One of the best things about Linux is that it is free, and the saying goes: "Don't look a gift horse in the mouth." However, there are times when one must break with tradition. If you are evaluating Linux for home or business use, you must ask yourself whether Linux provides equally good features and usability as commercial operating systems. Unfortunately, there is no simple answer to this question. Although Linux is very succcessful in the server market, it did not yet make a comparable splash in the desktop market. Here are some reasons why this might be so. Disclaimer: Let me mention a few things to prevent possible misunderstandings: I don't have any affiliations with Microsoft; Linux is installed at my office since 1996; I was one of the founding members of the Thai Linux User Group (TLUG), and I have written a series of Linux articles for an English language newspaper. Antiquated software concepts One of the first critcisms against the Linux OS was brought forward by the man who inspired it, Andrew Tanenbaum. He is the author of the MINIX OS on which early versions of Linux were based. Tanenbaum described the Linux kernel design as backward-oriented, because it contains a monolithic kernel (like the Unices of the 1970s) instead of a microkernel. A monolithic kernel lacks modularisation; it makes the kernel more vulnerable to internal faults and it complicates updates and extensions. This was an early design weakness. Early Linux distributions had additional problems, such as a filesystem limitations, rudimentary support for PnP, lack of scalability and other shortcomings. Many of these limitations have been resolved in the meantime, but the design of the Linux kernel still has a distinctive 1970s flair. Most of the concepts that underlie Unix (and thus Linux) are more than 30 years old. Lack Of User Friendliness In the 1970s, the term "user-friendliness" was used to describe the attitude of computer administrators, rather than the behavior of operating systems. Unix certainly kept with a user-hostile tradition, and unfortunately, so did Linux. Things began to change with the advent of desktop managers. Desktop managers provide graphical user interfaces which allow the user to interact with the system using graphical elements and a mouse. The two most popular Linux desktop managers are KDE and Gnome. They are both based on X-Windows, the lower level graphics engine, which is fairly complex in itself. KDE and Gnome are actually more than mere desktop managers. They are collections of applications, including browsers, calculators, organisers, mail clients and other programs which together provide standard PC functionality. Market Share Of Desktop Managers (Source: www.desktoplinux.com) While KDE and Gnome improved the user-friendliness of Linux a great deal, there are still serious problems. The first problem is that there are two desktop managers, which means that users have to learn two different GUIs instead of one. The second problem is that not all applications make use of them. Some applications use other GUIs, other applications don't have a GUI at all. There are a number of things you can do only with the command line interface. Whenever you have to use the command line interface, user friendliness goes out of the window. Usability User-friendliness is actually just one aspect of usability. The concept of usability is more comprehensive as it is concerned with the overall efficiency with which users employ a tool (such as an operating system) to accomplish particular tasks. There are a number of studies that have been conducted in view of Linux usability. The metrics as well as the results of these studies vary greatly. It should be noted, however, that even those studies which are generally favourable towards the Linux OS bring forward some criticisms. A case in point is the study by Relevantive AG, which considers the usability of Linux "to be nearly equal to Windows XP", but also mentions the following paragraph in the executive summary: "The study also reveals significant problems that are connected with Linux as a desktop system. This mainly consists of the poor wording of programs and interfaces, the lack, at times, of clarity and structure of the desktop interface as well as the menus, and poor system feedback." Inconsistency and poor user interface design has long been a problem in the Linux world. The reason for this is obvious. Linux applications have been developed by a large, disparate group of volunteer programmers. The work of different groups is rarely coordinated in a structured manner. Lack of usability engineering and testing is thus a direct result of the absence of centralised management. Fortunately, the KDE and Gnome teams have recognised this problem and are beginning to address this. Inflexible and complicated file access control If you use Linux on your home PC, file access control probably doesn't matter to you. However, it definitely matters on multi-user systems in business environments. Unfortunately, Linux has inherited the ghastly Unix file permissions system which forces you to learn octal numbers and which has brought despair to many system administrators. For example, you must concern yourself with esoteric questions, such as what happens if a file has read/execute permission and the containing directory has only read permissions. A great number of security problems in Linux systems is caused by incorrect or inappropriate permission settings which escaped the eye of the administrator. What is more, Unix file permissions don't allow you to assign multiple users and groups to file system resources. This means you must treat groups as roles and assign individual users to these groups. If there are two groups who should have access to a resource, you must define a third group containing the union of both groups. In short: it's an administration nightmare, especially on systems with a large number of users. To make things worse, the "root" user can access all file resources regardless of permissions. Since system administration requires "root" privileges, this means your system administrator will have access to all resources, including payrolls, balance sheets, and all sorts of confidential information that may be stored on the Linux computer. Higher system maintenance and administration costs One staple argument that Microsoft keeps throwing at Linux is that its total cost of ownership (TCO) is higher than that of Windows. Microsoft tried to prove its case quite unconvincingly by citing Microsoft-sponsored studies. Is this just FUD or is there some grain of truth in it? Well, it depends. If you install a Linux distribution, such as SuSE, and you are happy with the out-of-the-box functionality, then there are virtually no maintenance costs. However, in real life this is hardly ever the case. Normally you want customise and configure the computer for a particular purpose, and you might also want to install additional software packages and update older programs. Customisation and configuration are easy as long as you can use a GUI, such as SuSE's Yast program to do the job. Likewise, program maintenance is easy as long as you can find the right RPM package. But this is not always the case. Frequently, administrators must resort to editing configuration files or installing software packages manually. For example, if you can't find a vendor-specific binary RPM for your software update, you might have to install the software from a source distribution. This requires a C-Compiler, some basic system administration knowledge, and considerably more time, especially if things go wrong. On average, system configuration and maintenance tasks take therefore longer to accomplish on Linux. This may indeed result in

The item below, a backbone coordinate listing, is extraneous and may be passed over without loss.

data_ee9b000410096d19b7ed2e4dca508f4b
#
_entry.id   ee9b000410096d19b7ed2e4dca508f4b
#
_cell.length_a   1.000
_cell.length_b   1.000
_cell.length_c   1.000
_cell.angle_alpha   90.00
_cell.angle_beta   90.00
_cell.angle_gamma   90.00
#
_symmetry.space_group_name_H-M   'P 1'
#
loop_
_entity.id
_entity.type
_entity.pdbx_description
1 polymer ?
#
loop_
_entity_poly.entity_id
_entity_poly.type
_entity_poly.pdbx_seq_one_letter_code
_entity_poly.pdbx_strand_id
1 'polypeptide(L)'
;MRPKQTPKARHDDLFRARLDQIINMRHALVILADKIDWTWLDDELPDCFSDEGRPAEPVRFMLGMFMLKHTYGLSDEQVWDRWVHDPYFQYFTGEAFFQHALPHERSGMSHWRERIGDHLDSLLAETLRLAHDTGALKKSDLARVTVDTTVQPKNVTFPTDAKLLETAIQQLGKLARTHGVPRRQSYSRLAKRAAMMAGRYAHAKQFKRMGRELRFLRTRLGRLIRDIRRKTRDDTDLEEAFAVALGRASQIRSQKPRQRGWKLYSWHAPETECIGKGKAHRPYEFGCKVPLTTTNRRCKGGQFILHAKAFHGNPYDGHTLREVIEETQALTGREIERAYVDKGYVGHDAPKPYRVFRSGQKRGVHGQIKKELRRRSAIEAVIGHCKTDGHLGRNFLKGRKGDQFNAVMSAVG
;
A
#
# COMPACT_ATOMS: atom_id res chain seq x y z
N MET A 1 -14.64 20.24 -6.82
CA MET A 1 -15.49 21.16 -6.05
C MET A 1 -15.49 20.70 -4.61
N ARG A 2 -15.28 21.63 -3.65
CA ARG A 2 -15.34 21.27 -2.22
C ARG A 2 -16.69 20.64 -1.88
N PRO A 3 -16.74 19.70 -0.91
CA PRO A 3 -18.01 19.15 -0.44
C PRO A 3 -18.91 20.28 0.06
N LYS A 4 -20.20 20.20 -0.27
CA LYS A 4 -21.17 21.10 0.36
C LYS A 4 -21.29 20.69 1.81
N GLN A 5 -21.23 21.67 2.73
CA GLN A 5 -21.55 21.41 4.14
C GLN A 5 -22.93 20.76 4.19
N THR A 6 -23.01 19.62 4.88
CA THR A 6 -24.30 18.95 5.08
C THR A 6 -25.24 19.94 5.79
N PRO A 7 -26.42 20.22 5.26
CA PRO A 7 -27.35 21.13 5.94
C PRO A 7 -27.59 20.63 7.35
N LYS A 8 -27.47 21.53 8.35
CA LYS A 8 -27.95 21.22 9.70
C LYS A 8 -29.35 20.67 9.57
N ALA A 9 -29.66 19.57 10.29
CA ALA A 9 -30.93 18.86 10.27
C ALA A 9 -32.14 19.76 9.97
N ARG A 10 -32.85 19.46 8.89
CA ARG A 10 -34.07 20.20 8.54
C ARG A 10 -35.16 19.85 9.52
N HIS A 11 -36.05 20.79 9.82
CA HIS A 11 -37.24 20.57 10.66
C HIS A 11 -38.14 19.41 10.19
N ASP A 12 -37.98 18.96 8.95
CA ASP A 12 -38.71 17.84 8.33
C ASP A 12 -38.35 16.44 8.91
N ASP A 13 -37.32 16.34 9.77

higher TCO if the amount of maintenance is high. Let's assume that the cost of an inhouse Linux administrator is $35 per hour (which is conservative) and that a Windows volume license costs $105 a piece. This means, if the administrator spends within the lifespan of a Linux installation (say two years) more than three hours longer with updates and maintenance per machine, the license cost advantage is forfeited. Companies that want to deploy Linux should therefore take a close look at the planned usage and maintenance requirements. The impact of administration and maintenance cost on TCO is quite high for a small installation, but decreases with growing number of machines. Little standardisation among Linux distributions Linux has inherited a problem that has plagued the Unix world for decades: a lack of standardisation. This is actually a natural outcome of the Linux history, since the system is designed for maximum configurability and it is used and developed by various groups with disparate goals. The problem lies with the multitude of distributions rather than with the kernel. Linux is packaged by different vendors. These vendors cater to different target user groups ranging from beginners and commercial users to developers and expert users. This results in subtle (or less subtle) differences in system configuration, file system structure, administration tools, all of which can be pretty frustrating for an IT administrator who has to manage different Linux distributions. Of course, it is also confusing for users who switch between distributions. Market share of Linux distributions (Source: www.desktoplinux.com) An average Linux distribution comes with several thousand software packages. This gives users a tremendous amount of choice. Principally, choice is a good thing. Users can select those packages that match their requirements best. But sometimes, choice is a bad thing. First, the time spent on evaluating software products is unproductive time. Second, having multiple softwares that do the same thing is not necessary and -worse- it may result in compatibility problems. Third, it is better to use one software that fulfils all requirements than having to use two or three different softwares, each of which fulfils a part of the requirements. Fourth, time spent on maintenance and updates is proportional to the number of deployed software packages. Applications are difficult to install and maintain The complaint "difficult to install" was uttered by many early Linux users in the 1990s. Fortunately, things have improved in the meantime and most Linux distributions are now as easy to install as the Windows OS. Generally this is also true for application, albeit not for all applications. Frequently it is necessary to install applications from a *.tar.gz source distribution. For example, this may be the case when you install very new versions or exotic software for which there is no installer or RPM available. A software installed in this manner is difficult to maintain, because it often cannot be removed or updated automatically. This means that whenever you install from source you must keep track of all the application files and dependencies by yourself, which again adds to maintenance overhead and TCO. Low backward compatibility Have you ever tried to install new software on a two or three years old Linux installation? Chances are that it won't work. The most common problem is that the new software requires up-to-date libraries, or that it requires an updated version of another RPM package on which it depends. Under these circumstances, you must update parts of the system before you can install the new software. This scenario more likely, if your Linux installation is older. It is partly due to the "release early, release often" practice in the open source world and partly to the idiosyncracies of Linux distributions. Ideally, you would have to update a Linux installation at least every six months, but this will of course increase the TCO to an intolerable level. In a commercial environment, people often go with the same OS installation for years, simply because it is too disruptive and too expensive to keep upgrading the OS. When running Linux, this often means you can use only those applications that the initial installation supports. Not all applications run on Linux Finally, when switching to Linux it is important to make sure that all applications that you or your company need are available under Linux. Unfortunately, this is not always the case. Although one can hardly reproach Linux for the fact that not all application developers support the platform, it is a make-or-break-it criteria. If you depend on a certain software and that software doesn't run on Linux, you could still run the software using an emulation software such as Wine or Crossover, but this carries a high price in complexity and performance. The likelihood that the application doesn't run under Linux is somewhat increased in the graphics, engineering, and games sectors. However, more and more software makers are adopting a cross-platform strategy and make their products available for Linux.